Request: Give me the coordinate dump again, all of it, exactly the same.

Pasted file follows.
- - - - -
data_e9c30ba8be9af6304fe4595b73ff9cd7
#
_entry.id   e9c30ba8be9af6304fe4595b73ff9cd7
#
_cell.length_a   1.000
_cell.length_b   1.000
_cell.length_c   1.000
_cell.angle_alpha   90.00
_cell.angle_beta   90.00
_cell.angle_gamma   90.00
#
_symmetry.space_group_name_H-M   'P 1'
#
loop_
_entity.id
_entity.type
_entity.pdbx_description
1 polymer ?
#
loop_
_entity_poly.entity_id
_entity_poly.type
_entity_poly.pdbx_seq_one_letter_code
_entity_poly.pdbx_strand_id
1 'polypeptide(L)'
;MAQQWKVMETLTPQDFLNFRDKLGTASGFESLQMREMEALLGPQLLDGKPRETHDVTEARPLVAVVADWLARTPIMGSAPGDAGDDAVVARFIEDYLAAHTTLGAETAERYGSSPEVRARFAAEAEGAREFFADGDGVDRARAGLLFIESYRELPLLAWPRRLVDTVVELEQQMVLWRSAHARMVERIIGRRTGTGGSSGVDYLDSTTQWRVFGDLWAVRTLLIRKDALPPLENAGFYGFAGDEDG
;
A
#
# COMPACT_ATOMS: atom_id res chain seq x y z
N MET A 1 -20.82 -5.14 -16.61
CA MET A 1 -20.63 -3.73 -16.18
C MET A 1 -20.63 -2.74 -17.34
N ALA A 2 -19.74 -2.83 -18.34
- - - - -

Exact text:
data_e9c30ba8be9af6304fe4595b73ff9cd7
#
_entry.id   e9c30ba8be9af6304fe4595b73ff9cd7
#
_cell.length_a   1.000
_cell.length_b   1.000
_cell.length_c   1.000
_cell.angle_alpha   90.00
_cell.angle_beta   90.00
_cell.angle_gamma   90.00
#
_symmetry.space_group_name_H-M   'P 1'
#
loop_
_entity.id
_entity.type
_entity.pdbx_description
1 polymer ?
#
loop_
_entity_poly.entity_id
_entity_poly.type
_entity_poly.pdbx_seq_one_letter_code
_entity_poly.pdbx_strand_id
1 'polypeptide(L)'
;MAQQWKVMETLTPQDFLNFRDKLGTASGFESLQMREMEALLGPQLLDGKPRETHDVTEARPLVAVVADWLARTPIMGSAPGDAGDDAVVARFIEDYLAAHTTLGAETAERYGSSPEVRARFAAEAEGAREFFADGDGVDRARAGLLFIESYRELPLLAWPRRLVDTVVELEQQMVLWRSAHARMVERIIGRRTGTGGSSGVDYLDSTTQWRVFGDLWAVRTLLIRKDALPPLENAGFYGFAGDEDG
;
A
#
# COMPACT_ATOMS: atom_id res chain seq x y z
N MET A 1 -20.82 -5.14 -16.61
CA MET A 1 -20.63 -3.73 -16.18
C MET A 1 -20.63 -2.74 -17.34
N ALA A 2 -19.74 -2.83 -18.34